The value in steering clear of "finding excuses and reasons" for everything a horse does, is that it leaves open other possibilities.
The practitioner didn't say that, I did, but it's safe to say it was implied during our session.
As I read through the book on TTouch, I see a number of possibilities and things I need to change, one of which is to separate Cowboy and Beautiful Girl and Beautiful Girl and Cowgirl. I wish I'd done it long ago, but I was functioning from the "leave the herd alone" mentality and, I think, took it too far. After introducing BG to the herd last spring, she made Cowboy's life very hard...sometimes keeping him away from shelter. Looking back, I wonder if that extra stress didn't contribute to his head shaking issues.
Herd "management" is a vital part of horse ownership in the world of TTouch. If they were out on hundreds of acres with hundreds of horses, the herd dynamics would change on an hour to hour basis. Different leaders would emerge and different bonds would form, but it's not that way in small herd, small area, and horses have more difficulty escaping stressful relationships.
The practitioner told me I could manage their levels of stress by switching around the herd so that they're all comfortable with their partners. It has given me something else to think about, and I've already separated BG for large parts of the day.
As I wrote yesterday, I opted away from the chain for now and went, instead, with the rope (Zephyr). She assured me over and over that the chain is not a "stud chain" and should and would never be used as such, the TTouch book discusses the topic, too, but it was a personal preference for where I'm at now.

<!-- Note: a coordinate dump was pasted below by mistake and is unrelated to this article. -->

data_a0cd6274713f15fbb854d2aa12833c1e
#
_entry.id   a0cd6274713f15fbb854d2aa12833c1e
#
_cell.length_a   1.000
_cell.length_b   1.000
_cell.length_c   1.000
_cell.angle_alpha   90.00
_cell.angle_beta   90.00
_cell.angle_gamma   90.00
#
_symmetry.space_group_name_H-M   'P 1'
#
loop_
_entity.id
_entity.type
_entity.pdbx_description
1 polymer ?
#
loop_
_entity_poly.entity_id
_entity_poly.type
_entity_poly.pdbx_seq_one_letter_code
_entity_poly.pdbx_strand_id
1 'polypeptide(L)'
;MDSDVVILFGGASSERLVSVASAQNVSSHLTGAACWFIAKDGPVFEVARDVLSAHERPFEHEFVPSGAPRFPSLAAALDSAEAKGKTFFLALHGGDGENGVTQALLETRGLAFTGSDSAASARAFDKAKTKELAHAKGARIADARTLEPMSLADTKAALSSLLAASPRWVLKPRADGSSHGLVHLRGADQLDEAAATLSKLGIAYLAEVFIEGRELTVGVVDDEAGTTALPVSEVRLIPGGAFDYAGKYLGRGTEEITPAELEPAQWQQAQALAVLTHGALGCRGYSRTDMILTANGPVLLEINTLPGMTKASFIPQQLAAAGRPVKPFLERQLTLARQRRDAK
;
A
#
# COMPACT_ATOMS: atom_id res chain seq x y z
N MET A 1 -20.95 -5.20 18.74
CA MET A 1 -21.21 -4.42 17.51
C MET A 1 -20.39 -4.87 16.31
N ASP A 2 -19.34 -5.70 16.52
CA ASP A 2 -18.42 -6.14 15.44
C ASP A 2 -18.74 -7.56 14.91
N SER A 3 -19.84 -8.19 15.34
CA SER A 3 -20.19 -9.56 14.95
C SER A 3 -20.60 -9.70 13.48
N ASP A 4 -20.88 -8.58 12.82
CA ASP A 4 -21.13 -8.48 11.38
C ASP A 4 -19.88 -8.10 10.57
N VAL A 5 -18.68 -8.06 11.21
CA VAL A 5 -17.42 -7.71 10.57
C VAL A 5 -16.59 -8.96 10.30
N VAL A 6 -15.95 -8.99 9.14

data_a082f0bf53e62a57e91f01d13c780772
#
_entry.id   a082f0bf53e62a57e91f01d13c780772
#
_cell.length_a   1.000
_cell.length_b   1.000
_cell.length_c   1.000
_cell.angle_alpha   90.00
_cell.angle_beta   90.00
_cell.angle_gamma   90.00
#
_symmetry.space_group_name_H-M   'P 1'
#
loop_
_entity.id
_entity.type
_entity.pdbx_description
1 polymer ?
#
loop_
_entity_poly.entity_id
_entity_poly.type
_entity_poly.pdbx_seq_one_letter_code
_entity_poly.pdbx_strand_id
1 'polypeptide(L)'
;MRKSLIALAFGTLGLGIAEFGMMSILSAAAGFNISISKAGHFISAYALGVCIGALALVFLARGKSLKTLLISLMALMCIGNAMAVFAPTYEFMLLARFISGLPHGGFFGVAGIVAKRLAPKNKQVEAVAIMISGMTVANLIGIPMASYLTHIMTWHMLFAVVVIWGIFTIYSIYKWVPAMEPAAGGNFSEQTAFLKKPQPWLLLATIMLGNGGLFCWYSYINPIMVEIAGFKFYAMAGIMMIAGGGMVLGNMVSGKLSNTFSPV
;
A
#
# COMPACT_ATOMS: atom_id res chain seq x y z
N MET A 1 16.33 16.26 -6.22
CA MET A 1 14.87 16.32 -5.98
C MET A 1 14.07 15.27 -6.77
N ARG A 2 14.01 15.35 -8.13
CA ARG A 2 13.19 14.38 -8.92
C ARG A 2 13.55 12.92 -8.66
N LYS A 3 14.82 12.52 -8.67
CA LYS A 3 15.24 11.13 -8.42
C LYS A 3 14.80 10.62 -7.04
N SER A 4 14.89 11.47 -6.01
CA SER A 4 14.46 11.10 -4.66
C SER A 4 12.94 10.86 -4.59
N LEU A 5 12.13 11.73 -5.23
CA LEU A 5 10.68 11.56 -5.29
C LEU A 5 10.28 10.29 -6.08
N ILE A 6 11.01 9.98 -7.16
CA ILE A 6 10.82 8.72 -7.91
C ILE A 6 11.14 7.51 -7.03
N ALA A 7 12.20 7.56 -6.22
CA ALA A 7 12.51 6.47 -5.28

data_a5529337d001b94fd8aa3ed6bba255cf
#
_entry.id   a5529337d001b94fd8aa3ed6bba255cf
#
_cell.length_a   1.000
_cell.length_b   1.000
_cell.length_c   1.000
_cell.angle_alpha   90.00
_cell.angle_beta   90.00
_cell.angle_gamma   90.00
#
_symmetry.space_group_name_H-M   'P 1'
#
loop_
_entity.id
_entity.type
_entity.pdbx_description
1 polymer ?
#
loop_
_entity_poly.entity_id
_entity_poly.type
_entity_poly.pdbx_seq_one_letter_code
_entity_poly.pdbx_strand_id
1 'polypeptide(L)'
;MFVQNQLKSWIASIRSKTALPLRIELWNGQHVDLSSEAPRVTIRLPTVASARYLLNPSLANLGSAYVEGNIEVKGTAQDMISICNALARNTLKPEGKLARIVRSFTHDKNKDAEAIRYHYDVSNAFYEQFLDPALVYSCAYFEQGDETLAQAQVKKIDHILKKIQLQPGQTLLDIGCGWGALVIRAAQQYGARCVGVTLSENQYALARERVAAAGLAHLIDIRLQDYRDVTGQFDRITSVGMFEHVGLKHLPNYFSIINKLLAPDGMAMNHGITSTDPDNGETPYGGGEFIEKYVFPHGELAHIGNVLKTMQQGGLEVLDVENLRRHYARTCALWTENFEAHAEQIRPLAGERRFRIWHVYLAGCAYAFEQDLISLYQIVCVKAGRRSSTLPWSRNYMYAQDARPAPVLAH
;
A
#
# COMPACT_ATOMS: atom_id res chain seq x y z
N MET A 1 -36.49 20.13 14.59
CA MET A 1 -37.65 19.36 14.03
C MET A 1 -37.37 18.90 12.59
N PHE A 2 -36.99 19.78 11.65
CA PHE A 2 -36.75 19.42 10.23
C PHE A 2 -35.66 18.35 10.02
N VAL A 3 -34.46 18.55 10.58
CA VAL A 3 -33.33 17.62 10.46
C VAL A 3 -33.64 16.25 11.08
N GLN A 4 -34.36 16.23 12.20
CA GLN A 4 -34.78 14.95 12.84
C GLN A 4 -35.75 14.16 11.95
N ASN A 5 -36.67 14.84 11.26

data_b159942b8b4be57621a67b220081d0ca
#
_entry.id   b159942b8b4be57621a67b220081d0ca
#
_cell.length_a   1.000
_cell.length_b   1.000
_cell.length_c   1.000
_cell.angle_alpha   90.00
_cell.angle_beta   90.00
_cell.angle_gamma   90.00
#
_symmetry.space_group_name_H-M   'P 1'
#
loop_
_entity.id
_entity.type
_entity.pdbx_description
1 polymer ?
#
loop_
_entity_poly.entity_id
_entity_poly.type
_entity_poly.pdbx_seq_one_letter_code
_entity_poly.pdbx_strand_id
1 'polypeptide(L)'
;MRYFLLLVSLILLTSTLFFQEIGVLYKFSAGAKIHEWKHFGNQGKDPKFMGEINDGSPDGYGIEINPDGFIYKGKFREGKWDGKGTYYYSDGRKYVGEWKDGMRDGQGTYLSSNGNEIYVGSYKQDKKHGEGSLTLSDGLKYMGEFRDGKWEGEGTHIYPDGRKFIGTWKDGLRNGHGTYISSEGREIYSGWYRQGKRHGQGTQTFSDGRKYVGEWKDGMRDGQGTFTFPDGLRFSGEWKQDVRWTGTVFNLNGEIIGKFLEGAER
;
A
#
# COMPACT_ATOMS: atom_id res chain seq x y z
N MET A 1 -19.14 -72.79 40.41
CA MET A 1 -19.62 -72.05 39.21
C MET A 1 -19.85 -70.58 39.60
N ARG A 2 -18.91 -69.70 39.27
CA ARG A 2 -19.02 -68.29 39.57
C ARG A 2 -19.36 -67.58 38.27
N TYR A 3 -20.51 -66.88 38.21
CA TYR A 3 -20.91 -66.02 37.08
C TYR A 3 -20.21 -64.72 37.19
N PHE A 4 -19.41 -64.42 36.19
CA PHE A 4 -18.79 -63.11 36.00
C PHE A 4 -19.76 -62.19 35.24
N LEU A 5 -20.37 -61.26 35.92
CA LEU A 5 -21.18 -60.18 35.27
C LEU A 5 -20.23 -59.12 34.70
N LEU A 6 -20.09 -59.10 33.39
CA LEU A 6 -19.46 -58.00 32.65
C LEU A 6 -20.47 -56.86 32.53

Here's a picture of my lead and Zephyr rope.
Today, though, I thought I'd focus on the circles themselves, something most of us have already experienced trying out.
First, where you start and end doesn't really matter, and it's usually best to mix things up. (Starting AWAY from the painful area, however, is a good idea. Don't go right for their sensitive areas.) You choose a spot and a level of pressure, and the rhythm will be determined by your breathing. Thumb and pinky are anchored on the horse's body, your left (or right) hand supports the side of the body not being touched (providing a sort of brace) and then you start to make your circle. The circles are very small, maybe the size of a quarter. As you breathe in, you push up the skin...as you breathe out, you pull down the skin. The motion is from 6 o'clock to 6 o'clock. You should not rush lifting your hand. Take the release very, very slow. You'll see your horse's skin fill in under your hand, like a sponge, let your hand rise with it. From there, when you're ready to inhale again, drag your hand to your next circle and repeat. Your hands never leave the horse's body. You're always touching along the line you're following. It's all very slow and very deliberate. You should really practice it on yourself to see how it feels when you do it right. I recommend using your leg. The practitioner did it on my back and there was a HUGE difference when she did it slowly and released slowly.
You will find there is also a huge difference in whether you use the flat palm of your hand of the back of your hand. The flat of your hand has energy in it--like the "halt" signal and, apparently, it's universal to all animals. If you find your horse flinching or moving away from the circles, you may want to switch to the back of your hand to do the circles. You'll be surprised, but they will much more readily accept the back of the hand than the front. You can use your knuckles or your entire back fingers, depending on the level of pressure you're trying to achieve.
Let me give you an example, when the practitioner was working on Cowboy's sore area, he couldn't tolerate the front of the hand finger circles. She switched to back of the hand knuckles and he relaxed. For Red, she couldn't massage the outside of his ears with the flats of her hands, but she switched to back of hand brush strokes and he calmed right down. Then she eventually switched it to front hand rubs. (Sometimes this takes several days for a horse to accept, depending on the horse.)
I'll stop there for today, but I welcome your thoughts, experiences, comments and questions in the comments section below.